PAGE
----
Breast Flattening—Barbaric Practice or a Sign of Something Deeper?

What would you do if you were the mother of a young girl born into a social setting where her gender automatically affects her chances of independence, riches and success? Most of us live in such societies as gender imbalances are institutionalised and pervasive the world over. Take the recently exposed gender gap in US election coverage published by 4thEstate.net that showed that even on important issues specifically facing women (such as reproductive health, birth control, women’s rights), the US media consulted the voices of actual women only 12-31% of the time. Read More »

Livelihood Diversification: Is That All There Is?

It is practically impossible to look into any part of international development without coming across “livelihood diversification”. It is a process whereby families in poor countries move away from relying on just one livelihood strategy to many different ones.

This is widely accepted to apply to the people of Asia, Africa and Latin America alike. The implication being that helping people diversify their livelihoods would be beneficial to development and poverty reduction, especially for those who cannot diversify themselves. Read More »

Relevance of Ancient Technologies to Today’s Global Problems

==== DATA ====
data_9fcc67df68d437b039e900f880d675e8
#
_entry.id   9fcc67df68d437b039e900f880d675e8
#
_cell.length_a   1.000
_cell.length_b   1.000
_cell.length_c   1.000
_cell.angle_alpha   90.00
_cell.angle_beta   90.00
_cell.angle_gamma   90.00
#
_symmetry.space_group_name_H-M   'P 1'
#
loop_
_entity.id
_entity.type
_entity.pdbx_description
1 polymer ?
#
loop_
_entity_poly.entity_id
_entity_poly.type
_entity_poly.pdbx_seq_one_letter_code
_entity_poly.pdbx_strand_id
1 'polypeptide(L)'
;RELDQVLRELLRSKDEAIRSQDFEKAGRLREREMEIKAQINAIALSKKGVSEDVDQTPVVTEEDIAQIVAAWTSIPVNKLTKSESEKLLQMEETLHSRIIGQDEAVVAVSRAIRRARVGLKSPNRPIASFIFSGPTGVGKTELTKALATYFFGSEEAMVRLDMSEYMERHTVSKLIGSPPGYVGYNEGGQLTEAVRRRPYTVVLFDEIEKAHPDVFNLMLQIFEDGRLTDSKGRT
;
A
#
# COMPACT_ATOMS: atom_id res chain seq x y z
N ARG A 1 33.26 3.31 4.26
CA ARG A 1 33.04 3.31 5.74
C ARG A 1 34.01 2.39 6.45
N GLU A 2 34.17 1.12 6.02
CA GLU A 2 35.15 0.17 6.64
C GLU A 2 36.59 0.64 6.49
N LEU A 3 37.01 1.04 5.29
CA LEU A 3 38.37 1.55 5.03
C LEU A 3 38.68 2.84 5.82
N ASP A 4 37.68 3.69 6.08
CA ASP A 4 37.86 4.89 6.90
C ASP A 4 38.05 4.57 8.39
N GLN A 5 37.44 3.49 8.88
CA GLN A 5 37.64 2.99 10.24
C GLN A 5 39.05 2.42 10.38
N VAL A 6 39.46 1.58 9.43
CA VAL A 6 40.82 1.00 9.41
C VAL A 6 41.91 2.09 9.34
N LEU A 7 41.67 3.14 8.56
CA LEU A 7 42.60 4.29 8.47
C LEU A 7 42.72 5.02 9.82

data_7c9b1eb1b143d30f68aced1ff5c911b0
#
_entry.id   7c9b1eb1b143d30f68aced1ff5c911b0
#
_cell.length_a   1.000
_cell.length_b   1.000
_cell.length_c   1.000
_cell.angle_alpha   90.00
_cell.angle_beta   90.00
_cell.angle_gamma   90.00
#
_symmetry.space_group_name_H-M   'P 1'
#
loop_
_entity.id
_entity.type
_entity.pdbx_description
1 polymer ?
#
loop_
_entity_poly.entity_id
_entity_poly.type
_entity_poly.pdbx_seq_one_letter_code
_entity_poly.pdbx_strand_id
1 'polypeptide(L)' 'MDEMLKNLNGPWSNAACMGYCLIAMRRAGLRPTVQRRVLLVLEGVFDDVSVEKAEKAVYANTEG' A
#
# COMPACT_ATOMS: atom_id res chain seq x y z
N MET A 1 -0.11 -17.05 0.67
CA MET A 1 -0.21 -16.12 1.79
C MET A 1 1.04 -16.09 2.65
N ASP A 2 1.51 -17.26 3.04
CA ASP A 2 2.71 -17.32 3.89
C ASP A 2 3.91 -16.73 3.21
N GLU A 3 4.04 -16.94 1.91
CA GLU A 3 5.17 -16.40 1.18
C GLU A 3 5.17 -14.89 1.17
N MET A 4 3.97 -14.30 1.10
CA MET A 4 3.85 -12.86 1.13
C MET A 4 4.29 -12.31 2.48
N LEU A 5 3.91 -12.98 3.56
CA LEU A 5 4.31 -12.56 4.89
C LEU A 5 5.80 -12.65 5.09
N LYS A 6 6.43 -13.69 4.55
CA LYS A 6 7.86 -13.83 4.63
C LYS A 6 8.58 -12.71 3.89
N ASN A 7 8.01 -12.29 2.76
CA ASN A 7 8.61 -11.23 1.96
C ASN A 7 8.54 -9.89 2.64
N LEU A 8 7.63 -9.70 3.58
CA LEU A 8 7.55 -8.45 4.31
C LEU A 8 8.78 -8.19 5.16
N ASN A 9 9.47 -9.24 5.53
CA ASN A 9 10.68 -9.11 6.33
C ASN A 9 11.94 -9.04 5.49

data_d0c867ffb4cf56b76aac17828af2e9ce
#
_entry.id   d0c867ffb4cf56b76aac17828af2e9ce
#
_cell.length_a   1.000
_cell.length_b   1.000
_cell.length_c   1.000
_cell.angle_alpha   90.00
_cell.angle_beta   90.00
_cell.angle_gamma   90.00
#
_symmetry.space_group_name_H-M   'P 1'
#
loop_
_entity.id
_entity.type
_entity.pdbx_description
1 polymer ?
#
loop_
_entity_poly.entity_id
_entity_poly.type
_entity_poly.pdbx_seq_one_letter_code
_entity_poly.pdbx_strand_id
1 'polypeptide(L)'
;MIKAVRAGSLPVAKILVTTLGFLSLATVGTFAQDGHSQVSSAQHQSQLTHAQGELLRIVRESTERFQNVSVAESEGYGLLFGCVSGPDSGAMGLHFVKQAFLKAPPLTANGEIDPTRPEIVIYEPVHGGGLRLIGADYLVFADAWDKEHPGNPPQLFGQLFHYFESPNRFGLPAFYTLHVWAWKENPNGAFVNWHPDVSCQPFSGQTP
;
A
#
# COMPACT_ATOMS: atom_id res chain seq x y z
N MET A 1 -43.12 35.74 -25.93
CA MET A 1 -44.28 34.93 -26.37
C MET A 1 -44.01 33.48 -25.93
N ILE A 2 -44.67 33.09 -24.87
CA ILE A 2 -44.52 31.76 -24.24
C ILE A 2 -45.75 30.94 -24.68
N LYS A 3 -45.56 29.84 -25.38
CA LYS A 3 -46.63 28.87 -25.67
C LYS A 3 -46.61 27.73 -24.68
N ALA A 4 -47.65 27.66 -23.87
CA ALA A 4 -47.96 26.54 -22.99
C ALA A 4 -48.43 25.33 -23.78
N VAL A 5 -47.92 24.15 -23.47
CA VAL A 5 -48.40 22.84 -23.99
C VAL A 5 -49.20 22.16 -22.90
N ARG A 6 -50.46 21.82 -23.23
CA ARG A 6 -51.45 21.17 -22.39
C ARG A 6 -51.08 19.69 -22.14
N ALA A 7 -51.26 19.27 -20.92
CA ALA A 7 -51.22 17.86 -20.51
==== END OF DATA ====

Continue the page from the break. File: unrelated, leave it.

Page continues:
“More and more and higher-level technology” is heralded as the way that the human population will eventually get itself out of the global troubles it has wreaked. Under-researched genetically modified seeds to be sold to poor rural farmers in India; financially, socially and environmentally expensive Three Dams Project in China; and ethically dubious biofuel alternatives made in order to stem the toxic air pollution of the global transport industry. Each high-tech solution has its merits and its downfalls, of course, but do we always need to be looking forward or could we learn something from our ancestors? Read More »

Graphics: How Much Water Do You Eat?

Meat production is thirsty business. Do you know much water do you eat? INESAD’s latest inforgraphic provides some real food for thought. Did you know, for example that a beef burger takes 2,400 litres of water to produce, compared to 170 litres for a vegetarian burger.

Find out more at www.unwater.org and www.waterfootprint.org.  Read More »

Is it Me or is Communism Everywhere?

Ah, the sea of red that must be flooding your imagination: images of red flags intercepted by golden stars, shining hammers, crossing sickles, mixed in with flashes of Mao, Stalin, Che, Castro, bread queues and cold wars. Communism has become a hugely loaded word, most widely associated with political ideologies and regimes that we (UK, Europe, US and beyond) deem to be communist countries of Russia, China and Cuba.

Yet, as Anthropologist David Graeber points out in his recent book Debt: The First 5,000 years*, even the leaders and ruling parties of these nations never actually called their arrangements communist. Rather, they see themselves as socialist, with communism representing a distant, utopian, stateless ideal. Read More »